NuvaRing Pulmonary Embolism Lawsuit Filed Over Birth Control Ring

A Pennsylvania woman has joined the growing number of individuals throughout the United States who have filed a lawsuit against the makers of NuvaRing, alleging that the birth control ring caused them to suffer a pulmonary embolism or other blood-clot injury. 

The complaint (PDF) was filed by Alyssa Foster on June 6, in the U.S. District Court for the District of New Jersey. Defendants named in the lawsuit include Organon, Akzo Nobel, Schering-Plough and Merck, who all had some part in the development or distribution of the controversial birth control ring.

NuvaRing is a form of birth control that releases a combination of hormones through a ring that is inserted into the vagina once a month.  The ring releases estrogen ethinyl estradiol, which is contained in many forms of birth control, and a “third-generation” progestin, known as etonogestrel, which has been linked to an increased risk of blood clots and thrombotic events, such as pulmonary embolism, deep vein thrombosis, heart attack, stroke and sudden death.

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Side effects of NuvaRing may increase risk of blood clots, pumonary embolism, DVT, death. Lawsuits pending.

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More than 1,000 women have filed a NuvaRing lawsuit after suffering a blood-clot related injury while using the birth control ring, and the number of complaints continues to mount each month.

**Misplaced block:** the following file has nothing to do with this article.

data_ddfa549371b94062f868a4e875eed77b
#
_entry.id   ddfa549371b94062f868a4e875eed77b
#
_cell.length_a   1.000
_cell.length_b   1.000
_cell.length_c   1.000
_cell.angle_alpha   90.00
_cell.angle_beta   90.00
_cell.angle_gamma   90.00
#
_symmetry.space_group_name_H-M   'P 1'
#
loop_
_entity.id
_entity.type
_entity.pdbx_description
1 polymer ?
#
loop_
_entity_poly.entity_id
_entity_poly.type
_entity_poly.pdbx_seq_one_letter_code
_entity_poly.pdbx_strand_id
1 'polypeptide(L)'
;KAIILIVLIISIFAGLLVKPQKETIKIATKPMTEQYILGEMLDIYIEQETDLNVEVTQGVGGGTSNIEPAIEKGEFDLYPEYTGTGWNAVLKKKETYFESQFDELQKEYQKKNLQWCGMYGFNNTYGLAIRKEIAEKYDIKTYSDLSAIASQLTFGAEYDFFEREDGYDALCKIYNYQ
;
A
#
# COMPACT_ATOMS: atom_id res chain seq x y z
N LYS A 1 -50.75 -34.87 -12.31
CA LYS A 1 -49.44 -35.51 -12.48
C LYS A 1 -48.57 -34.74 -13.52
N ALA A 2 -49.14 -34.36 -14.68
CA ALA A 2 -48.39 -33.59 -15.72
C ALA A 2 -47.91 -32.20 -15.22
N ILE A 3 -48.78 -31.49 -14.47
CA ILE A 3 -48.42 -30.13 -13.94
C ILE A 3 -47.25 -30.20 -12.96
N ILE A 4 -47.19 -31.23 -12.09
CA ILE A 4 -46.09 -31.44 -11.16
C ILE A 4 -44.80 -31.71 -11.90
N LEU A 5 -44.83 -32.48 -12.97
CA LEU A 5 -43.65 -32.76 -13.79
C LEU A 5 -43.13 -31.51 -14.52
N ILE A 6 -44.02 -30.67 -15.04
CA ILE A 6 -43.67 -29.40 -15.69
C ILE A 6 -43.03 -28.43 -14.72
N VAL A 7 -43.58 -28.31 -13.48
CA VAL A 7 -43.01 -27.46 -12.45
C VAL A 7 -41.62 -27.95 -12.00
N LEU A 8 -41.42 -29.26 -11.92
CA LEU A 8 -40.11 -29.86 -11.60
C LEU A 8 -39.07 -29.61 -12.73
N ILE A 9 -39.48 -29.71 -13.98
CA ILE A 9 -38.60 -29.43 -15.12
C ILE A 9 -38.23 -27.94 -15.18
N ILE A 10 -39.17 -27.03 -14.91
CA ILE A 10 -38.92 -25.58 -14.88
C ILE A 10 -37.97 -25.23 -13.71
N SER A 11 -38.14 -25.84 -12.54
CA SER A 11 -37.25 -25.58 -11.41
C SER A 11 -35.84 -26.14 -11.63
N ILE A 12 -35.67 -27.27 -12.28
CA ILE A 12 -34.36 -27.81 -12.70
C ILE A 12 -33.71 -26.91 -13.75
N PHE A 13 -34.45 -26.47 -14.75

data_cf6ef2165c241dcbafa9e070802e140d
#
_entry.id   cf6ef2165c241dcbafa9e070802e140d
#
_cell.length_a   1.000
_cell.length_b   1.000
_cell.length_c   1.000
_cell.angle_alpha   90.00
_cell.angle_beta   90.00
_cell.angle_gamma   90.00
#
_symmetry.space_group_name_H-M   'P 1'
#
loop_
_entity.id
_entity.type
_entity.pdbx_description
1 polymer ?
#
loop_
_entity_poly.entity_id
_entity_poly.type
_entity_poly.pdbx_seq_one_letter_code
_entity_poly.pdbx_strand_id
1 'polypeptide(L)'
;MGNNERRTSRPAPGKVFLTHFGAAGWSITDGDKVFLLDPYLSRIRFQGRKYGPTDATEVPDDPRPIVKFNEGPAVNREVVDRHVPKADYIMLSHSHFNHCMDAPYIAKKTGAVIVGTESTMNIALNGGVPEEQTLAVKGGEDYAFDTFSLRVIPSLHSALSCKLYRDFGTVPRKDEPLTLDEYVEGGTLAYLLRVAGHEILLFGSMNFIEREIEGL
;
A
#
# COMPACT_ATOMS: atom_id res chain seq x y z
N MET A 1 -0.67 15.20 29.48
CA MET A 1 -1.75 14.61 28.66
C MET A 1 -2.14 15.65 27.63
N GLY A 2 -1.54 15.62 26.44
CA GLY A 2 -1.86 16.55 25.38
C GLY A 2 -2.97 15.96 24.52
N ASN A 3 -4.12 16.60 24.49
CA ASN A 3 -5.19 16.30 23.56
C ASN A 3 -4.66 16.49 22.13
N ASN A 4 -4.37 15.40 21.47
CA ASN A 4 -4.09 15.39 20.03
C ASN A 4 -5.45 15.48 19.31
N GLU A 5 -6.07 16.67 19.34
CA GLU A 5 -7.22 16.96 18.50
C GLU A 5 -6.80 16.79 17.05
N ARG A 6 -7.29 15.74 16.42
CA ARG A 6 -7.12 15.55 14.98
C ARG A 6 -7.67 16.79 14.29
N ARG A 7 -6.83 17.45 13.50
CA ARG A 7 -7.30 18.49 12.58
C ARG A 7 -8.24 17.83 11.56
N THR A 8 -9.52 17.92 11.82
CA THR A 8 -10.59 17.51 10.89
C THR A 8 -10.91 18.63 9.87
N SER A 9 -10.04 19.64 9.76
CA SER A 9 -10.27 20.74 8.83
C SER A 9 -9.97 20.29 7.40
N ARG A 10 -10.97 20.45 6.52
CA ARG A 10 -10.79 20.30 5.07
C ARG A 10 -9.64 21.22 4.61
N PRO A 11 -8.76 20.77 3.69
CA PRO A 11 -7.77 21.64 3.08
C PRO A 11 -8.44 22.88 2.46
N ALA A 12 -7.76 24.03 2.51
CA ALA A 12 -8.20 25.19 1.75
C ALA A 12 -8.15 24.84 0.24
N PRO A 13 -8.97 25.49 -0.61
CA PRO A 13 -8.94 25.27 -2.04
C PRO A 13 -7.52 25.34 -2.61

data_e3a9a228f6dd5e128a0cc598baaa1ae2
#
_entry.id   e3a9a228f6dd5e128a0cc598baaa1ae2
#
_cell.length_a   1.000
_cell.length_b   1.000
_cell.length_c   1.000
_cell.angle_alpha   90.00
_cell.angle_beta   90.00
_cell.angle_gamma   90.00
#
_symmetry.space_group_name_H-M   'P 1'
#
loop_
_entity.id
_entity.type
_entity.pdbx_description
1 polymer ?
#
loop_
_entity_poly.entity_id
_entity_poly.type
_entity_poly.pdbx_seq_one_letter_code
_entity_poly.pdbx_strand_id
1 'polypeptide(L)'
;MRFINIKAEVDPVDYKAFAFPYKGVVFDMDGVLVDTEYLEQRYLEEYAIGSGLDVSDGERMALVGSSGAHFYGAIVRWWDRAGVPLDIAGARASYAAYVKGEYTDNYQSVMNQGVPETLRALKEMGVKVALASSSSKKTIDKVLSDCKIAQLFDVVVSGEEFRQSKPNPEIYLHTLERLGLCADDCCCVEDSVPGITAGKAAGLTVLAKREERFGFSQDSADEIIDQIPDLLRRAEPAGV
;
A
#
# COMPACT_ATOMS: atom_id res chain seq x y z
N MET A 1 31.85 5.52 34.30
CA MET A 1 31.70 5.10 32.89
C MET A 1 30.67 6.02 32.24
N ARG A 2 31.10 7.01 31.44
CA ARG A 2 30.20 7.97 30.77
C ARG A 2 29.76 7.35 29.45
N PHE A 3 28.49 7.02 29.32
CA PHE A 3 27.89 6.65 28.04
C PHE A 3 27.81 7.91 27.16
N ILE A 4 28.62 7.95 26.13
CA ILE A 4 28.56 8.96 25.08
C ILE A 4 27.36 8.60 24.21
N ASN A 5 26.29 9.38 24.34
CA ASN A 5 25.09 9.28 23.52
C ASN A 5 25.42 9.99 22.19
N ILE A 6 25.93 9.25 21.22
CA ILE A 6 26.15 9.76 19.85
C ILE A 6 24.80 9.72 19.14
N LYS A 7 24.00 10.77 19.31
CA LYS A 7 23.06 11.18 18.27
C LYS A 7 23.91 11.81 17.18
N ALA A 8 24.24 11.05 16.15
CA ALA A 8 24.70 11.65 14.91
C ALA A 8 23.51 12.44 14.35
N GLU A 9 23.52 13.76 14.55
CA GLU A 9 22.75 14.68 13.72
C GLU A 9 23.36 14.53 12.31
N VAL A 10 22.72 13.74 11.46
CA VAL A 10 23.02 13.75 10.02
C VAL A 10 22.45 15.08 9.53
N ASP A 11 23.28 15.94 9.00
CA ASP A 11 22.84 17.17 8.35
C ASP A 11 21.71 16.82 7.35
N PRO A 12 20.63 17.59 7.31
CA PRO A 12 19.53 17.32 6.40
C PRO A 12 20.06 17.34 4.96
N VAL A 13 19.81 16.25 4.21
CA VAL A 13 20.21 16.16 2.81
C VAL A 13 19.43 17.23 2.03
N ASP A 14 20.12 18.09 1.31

According to allegations raised in Foster’s lawsuit, she started using the birth control ring in February 2010, unaware that it could increase the risk of blood clots any more than other forms of birth control. However, by June 2010, Foster indicates that she suffered a pulmonary embolism, which is a blood clot that develops elsewhere in the body travels to the lungs. When the clot becomes lodged in the lungs, it can cause respiratory problems, such as difficulty breathing, rapid heart rate, chest pains and abnormally low blood pressure.

Similar to claims raised by other women, Foster indicates that the manufacturers knew or should have known about the increased risk of blood clots from NuvaRing side effects, but failed to warn doctors or patients in order to maintain profits generated by the strong sales of the birth control ring.

Since it was introduced in 2001, NuvaRing has been heavily promoted in direct-to-consumer advertisements, particularly targeting young women, as a “hassel-free” form of birth control, which is inserted into the vagina once a month.

NuvaRing warnings have suggested that the birth control ring was equally or more safe than other birth control pills, but recent studies have found that is not the case.

In late 2011, the FDA released data from a birth control study that found that the NuvaRing raised the risk of blood clots by 56% when compared to some older birth control pills.

In addition, Foster’s lawsuit comes on the heels of the first large-scale study to evaluate the risk of deep vein thrombosis and pulmonary embolism from NuvaRing.

According to the findings of research published in May in the British Medical Journal, users of NuvaRing may face a 6.5 times increase in the risk of a venous thrombosis when compared to women taking no birth control, and roughly double the risk compared to use of older birth control pills containing levonorgestrel.

Foster’s case will be transferred into the federal MDL (multidistrict litigation), which has been established for the NuvaRing litigation. Complaints filed in U.S. District Courts throughout the country are being coordinated during pretrial proceedings in the Eastern District of Missouri before Judge Rodney W. Sippel, where the first cases ar being prepared for early trial dates towards the end of 2012 or beginning of 2013.

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